Thirdly the assert that the “delay” to lockdown caused the avoidable and significant loss of lives. This seems to be based on the views of Neil Ferguson but it is worth remembering that his models and assessments have come under significant challenge. Is it true that a earlier lockdown would have prevented deaths? Well assessing that is tricky. For two reasons. First of all, how do we assess the cause of any excess deaths (assuming that there were avoidable excess deaths)? You see, a couple of other potential factors have been identified. First of all, there were issues in terms of border quarantining. Would that have reduced the number of deaths. Secondly, there has been much discussion about loss of life in care-homes as patients were returned from hospital to free up beds. A factor there is that we were not geared up for asymptomatic infection. Linked to that was the stuttering attempts to get a fully functioning testing regime in place. It may be that without that combination of issues then we would not have seen as high a death toll with or without lockdown and that with this combination even the lockdown could not make much difference to mortality.
Furthermore, there is another problem. Lack of testing makes it hard for us to be certain exactly when cases peaked but we know that deaths peaked around the 8th -10th April suggesting that cases were probably peaking around about a month previously. It is possible then that cases had already peaked prior to lockdown due to the measures that were already being advised.**
Now, don’t hear me wrong on this. I’m not saying that if there are people who are culpable that they shouldn’t be held to account but that is probably best done through a focused legal case that identifies precisely what they are accused of.
Similarly, I’m not saying that we shouldn’t learn lessons but I believe that lessons are best learnt by continuous review and feed-back. I hope that such cultures are already in place within SAGE, UKHSA (formerly PHE) and the NHS. My preference would be that we focus on improving checks, balances, learning and accountability so that we are more responsive to future crises. My personal opinion remains that once we realised that a pandemic is approaching that:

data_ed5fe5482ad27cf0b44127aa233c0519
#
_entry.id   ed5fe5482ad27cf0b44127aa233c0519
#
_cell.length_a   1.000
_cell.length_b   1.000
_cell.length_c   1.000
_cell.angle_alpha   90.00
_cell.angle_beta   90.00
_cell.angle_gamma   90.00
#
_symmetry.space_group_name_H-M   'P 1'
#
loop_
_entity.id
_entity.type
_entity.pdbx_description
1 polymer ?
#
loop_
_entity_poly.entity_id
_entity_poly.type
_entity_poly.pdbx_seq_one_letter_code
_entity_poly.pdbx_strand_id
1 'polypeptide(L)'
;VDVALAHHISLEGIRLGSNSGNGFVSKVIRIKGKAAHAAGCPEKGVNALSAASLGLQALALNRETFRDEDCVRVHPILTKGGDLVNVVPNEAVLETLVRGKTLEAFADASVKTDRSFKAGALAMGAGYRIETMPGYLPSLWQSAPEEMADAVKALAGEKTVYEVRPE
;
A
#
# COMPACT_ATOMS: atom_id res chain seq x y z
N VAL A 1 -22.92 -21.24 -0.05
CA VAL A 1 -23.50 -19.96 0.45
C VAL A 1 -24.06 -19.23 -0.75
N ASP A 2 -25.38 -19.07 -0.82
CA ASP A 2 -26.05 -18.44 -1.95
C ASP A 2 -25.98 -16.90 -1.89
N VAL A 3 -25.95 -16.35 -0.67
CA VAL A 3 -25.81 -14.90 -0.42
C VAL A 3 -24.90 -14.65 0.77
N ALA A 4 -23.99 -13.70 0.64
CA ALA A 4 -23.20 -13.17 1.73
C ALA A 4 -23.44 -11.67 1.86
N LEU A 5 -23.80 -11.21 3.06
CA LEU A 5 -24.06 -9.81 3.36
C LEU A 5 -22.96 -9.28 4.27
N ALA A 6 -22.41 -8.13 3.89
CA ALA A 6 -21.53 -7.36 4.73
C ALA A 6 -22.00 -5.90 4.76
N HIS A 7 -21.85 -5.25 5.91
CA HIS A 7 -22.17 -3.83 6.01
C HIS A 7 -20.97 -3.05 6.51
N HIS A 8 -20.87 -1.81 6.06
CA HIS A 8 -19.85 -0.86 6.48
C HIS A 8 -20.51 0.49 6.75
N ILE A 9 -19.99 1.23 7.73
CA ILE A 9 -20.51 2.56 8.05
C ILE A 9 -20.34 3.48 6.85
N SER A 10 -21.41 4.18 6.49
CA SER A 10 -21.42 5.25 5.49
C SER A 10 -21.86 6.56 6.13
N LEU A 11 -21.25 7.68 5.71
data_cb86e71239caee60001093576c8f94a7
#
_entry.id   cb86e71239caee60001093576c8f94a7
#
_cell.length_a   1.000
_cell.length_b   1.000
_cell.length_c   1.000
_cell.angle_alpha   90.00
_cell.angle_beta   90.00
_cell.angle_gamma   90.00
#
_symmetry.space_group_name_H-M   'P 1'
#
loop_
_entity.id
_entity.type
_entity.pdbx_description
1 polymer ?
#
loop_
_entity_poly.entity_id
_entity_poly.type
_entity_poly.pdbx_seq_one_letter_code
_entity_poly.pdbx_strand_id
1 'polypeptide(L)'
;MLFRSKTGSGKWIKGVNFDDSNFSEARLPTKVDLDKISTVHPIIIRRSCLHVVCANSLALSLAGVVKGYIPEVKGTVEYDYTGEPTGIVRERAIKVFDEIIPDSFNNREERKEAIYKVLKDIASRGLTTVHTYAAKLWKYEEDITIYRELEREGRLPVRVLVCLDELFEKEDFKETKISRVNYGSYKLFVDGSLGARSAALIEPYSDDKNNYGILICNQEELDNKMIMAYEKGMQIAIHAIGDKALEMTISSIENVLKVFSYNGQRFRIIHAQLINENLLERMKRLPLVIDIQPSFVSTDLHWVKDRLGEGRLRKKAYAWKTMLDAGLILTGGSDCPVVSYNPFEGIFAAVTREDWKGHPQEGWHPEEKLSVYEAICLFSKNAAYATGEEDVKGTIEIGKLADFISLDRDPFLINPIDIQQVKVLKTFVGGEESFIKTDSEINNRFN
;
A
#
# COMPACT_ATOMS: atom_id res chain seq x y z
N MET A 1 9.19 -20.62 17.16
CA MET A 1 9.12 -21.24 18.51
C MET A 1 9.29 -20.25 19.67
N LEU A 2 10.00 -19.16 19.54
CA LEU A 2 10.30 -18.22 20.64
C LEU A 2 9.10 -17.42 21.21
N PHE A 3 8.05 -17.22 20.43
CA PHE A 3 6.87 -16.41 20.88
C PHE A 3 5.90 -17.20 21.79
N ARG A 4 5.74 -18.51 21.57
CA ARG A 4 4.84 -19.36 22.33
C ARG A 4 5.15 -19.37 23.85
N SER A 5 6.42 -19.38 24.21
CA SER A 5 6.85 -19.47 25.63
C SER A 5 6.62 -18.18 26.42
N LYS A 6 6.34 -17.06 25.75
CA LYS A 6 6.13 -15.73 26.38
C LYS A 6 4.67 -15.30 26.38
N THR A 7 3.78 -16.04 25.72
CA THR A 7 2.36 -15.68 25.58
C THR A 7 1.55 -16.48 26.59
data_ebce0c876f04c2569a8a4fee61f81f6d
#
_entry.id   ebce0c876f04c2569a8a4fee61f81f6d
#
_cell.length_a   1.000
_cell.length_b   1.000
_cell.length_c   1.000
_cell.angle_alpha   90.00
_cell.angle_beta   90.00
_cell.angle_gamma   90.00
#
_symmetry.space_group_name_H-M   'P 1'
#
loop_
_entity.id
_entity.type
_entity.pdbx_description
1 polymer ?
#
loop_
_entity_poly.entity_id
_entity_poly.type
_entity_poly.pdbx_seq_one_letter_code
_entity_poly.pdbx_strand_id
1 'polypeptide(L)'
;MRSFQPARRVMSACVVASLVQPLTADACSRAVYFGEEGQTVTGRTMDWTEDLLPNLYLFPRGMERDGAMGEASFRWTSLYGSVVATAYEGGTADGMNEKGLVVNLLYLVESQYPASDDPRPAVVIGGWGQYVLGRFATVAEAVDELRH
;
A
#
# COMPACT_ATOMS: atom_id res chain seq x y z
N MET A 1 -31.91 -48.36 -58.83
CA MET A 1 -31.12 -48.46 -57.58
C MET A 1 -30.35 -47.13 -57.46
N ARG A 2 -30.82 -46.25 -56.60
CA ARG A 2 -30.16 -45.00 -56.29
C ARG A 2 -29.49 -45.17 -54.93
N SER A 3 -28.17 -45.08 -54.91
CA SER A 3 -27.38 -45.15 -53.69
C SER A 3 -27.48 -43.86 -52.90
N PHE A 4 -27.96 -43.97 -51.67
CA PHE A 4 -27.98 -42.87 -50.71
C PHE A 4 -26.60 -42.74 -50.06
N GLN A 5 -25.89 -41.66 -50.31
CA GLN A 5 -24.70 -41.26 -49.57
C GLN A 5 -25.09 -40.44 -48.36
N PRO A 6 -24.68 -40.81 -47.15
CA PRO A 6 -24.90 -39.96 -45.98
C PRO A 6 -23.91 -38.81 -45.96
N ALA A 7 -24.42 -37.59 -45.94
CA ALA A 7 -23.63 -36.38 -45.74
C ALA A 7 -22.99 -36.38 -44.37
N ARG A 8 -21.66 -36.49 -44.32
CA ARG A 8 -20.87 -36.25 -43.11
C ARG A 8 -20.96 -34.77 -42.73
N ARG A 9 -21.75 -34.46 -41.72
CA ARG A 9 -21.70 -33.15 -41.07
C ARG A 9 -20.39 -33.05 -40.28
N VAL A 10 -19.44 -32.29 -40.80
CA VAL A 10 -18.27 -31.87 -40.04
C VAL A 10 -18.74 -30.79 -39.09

- There should be legislation in place detailing exactly what powers and what limits there are on the Government and state agencies during a national emergency.
- Under the basis of such legislation, a national emergency should have been declared in March 2020. This should have been under a UK wide jurisdiction to ensure a joined up response across England, Scotland, Wales & Northern Ireland and to reduce the risk of competing political agendas.
- That under the terms set out within the national emergency legislation that there should have been regular reviews including Judicial Review, Parliamentary scrutiny and SAGE meetings looking back and assessing previous measures as well as advising forward.
It’s important when that review is timely, focused, responsive and leads to action. I hope that such an approach will be taken to any future national emergency. That’s far more important than a thick report getting produced that the press pick out a few headlines from, politicians use to serve their purposes, that no-one actually reads properly or acts upon.